Comparison of cost baseline and cost budget is done by the project manager to parametric estimates, expert judgment or historical records for a sanity check. If there are significant variances between the reference data and project estimates, the project manager needs to investigate and ensure that the estimates are correct.
Checking of the cash flow is the next thing to do. There could be situations where the funding is not available when it is required by the project. Hence, all the activities need to be planned in a time-phased manner and may be shown as an S-curve.
The next step is to identify any constraints in the project charter. Project manager needs to reconcile the cost baseline and cost budget with these constraints. The reconciliation is done as a part of Integration Management process. If the project estimate exceeds the constraints, the project manager must meet the stakeholders and explain the reasons of exceeding the constraints and also share options to reduce project costs. Else, an unrealistic budget is made available and it is considered to be a project manager’s fault.
The output of Determine Budget process is Cost Baseline. The efforts involved in determining budget process may lead to changes in other project management documents.
Control costs process is focused on controlling cost of the project as described in any other knowledge area in the control section.
A few activities that could be helpful for controlling costs include:
- Use of cost management plan; a cost management plan helps the project manager plan for controlling cost of the project.
- Use of Organizational process assets; Organization policies, procedures, tools or reporting formats related to controlling costs can be used.
- Prevention of unnecessary changes; this is an important activity. Prevention process involves identification the root-causes where high costs are involved and mitigating them.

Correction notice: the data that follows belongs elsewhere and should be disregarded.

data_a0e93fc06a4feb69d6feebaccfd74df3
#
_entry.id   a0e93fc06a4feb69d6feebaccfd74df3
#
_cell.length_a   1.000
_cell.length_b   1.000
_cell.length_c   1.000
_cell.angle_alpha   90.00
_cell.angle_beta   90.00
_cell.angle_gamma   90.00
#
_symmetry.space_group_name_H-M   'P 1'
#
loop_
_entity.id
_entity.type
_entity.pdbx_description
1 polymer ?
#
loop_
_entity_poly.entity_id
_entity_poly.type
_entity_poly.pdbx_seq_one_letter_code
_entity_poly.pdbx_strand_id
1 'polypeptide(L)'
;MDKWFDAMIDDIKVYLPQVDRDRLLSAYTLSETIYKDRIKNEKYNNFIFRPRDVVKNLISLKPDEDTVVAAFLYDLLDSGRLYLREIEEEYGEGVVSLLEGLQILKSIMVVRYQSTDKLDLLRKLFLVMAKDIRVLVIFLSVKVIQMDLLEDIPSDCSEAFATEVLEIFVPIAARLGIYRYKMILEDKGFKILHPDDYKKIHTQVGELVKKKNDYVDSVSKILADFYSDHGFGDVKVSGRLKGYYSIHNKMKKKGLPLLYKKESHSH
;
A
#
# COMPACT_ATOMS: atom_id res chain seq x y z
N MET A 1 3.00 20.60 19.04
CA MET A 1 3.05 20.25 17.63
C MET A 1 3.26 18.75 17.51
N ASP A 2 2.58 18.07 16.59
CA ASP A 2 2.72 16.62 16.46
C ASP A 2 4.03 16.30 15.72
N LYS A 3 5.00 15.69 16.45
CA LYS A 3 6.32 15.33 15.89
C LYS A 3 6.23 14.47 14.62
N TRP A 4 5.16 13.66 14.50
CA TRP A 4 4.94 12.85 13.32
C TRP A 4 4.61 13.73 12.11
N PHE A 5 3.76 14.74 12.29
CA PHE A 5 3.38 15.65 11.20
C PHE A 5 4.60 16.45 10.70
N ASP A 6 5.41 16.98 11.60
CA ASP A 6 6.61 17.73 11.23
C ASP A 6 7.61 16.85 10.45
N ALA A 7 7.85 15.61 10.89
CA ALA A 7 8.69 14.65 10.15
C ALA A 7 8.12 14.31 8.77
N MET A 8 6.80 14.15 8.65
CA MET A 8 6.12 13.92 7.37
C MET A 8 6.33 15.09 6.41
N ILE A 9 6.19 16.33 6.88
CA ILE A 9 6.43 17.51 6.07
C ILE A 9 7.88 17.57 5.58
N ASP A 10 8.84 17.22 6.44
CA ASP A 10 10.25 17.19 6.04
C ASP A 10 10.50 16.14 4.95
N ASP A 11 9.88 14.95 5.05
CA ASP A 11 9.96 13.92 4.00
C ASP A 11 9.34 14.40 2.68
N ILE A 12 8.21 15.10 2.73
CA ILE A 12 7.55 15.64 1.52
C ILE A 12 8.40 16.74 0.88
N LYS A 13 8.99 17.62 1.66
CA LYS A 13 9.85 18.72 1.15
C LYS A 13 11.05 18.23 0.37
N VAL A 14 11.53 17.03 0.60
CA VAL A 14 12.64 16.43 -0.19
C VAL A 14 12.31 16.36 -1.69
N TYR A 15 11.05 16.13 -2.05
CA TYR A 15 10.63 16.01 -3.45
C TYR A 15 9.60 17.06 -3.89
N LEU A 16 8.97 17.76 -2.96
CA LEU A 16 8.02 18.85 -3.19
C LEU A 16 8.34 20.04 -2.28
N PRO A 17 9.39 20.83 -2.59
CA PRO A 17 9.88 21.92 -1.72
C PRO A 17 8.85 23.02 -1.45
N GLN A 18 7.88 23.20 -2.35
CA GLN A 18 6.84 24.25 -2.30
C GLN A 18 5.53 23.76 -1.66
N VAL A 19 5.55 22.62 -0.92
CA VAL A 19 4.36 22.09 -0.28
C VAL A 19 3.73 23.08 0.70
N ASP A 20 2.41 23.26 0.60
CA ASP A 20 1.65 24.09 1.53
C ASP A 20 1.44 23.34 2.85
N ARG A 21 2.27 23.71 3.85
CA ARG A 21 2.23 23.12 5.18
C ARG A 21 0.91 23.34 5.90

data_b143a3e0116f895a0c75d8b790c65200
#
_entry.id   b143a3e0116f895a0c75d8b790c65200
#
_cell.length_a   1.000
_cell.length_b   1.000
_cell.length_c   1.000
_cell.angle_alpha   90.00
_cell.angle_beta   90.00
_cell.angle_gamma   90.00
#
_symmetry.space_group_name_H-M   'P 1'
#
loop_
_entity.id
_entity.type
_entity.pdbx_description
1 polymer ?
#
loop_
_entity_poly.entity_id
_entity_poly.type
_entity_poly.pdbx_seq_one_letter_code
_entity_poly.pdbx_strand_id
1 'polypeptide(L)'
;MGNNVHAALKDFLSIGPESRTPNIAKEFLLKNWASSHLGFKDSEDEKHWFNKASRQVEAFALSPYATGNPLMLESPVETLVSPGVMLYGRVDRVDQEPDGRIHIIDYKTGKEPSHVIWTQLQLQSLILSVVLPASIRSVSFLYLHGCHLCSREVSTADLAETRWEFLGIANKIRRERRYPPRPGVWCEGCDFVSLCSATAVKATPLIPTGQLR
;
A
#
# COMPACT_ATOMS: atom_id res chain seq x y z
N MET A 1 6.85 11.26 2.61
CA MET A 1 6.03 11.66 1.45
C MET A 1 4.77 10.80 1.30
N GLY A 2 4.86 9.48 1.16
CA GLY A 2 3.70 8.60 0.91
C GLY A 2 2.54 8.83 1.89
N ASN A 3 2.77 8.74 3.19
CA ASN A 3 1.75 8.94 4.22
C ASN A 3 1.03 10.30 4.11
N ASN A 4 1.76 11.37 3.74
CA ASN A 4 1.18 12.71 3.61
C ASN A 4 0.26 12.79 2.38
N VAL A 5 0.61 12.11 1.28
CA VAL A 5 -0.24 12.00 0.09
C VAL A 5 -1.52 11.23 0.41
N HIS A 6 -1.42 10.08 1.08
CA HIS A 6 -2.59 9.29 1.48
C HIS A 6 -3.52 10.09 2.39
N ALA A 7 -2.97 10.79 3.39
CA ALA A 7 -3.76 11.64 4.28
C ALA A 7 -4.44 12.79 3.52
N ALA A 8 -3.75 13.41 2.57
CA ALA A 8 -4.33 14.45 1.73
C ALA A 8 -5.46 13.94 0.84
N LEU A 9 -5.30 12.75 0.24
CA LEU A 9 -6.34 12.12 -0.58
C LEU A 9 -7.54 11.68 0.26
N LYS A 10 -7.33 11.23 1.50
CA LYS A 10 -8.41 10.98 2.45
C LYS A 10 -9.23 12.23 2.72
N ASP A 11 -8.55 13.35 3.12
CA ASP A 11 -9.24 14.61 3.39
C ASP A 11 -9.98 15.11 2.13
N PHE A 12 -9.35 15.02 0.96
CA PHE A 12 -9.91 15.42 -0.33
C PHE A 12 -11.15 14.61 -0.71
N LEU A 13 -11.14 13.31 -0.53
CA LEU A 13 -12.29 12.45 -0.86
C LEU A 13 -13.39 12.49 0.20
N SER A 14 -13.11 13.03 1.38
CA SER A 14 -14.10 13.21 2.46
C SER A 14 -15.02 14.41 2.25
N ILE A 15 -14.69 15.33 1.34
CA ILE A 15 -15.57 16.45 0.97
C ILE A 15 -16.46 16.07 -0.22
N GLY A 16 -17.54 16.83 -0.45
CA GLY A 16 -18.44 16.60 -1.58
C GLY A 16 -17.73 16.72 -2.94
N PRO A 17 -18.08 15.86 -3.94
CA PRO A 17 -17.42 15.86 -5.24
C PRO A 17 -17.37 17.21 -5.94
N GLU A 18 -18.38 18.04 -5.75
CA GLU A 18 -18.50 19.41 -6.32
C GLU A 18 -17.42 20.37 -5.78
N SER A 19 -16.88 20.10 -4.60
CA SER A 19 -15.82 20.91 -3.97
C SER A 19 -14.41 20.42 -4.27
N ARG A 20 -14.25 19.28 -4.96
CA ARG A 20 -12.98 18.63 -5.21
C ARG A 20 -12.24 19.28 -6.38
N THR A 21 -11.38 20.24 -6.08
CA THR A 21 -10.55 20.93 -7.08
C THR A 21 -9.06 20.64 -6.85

- Measure costs; another important factor that the project manager must be completely involved in throughout the lifecycle of the project is measuring the project cost for variation from the baseline. This triggers either into corrective or preventive actions.
The project manager should avoid usage of guestimates for reporting progress. One of the following techniques can be deployed by the project manager:
EARNED VALUE MEASUREMENT
- 50/50 Rule: An activity is considered 50% complete when it begins and gets credit for the rest 50% only when it is completed.
- 20/80 Rule: An activity is considered 20% complete when it begins and gets credit for the rest 80% only when it is completed.
- 0/100 Rule: An activity is considered 0% complete when it begins and gets credit for the 100% only when it is completed.
The benefits of Earned Value include:
- Provides the ability to the project manager to track the project cost very well
- Allows the project manager to look at other more productive aspects of the project
- Does not allow any space for guestimation of project progress numbers
The performance measurement baseline is a combination of scope, schedule and cost baselines. Earned value measures project performance against scope, schedule and cost baselines (performance measurement baseline). Earned value measurement is better, because it integrates cost, time and the work done (or scope) and can be used to forecast future performance and project completion dates and costs.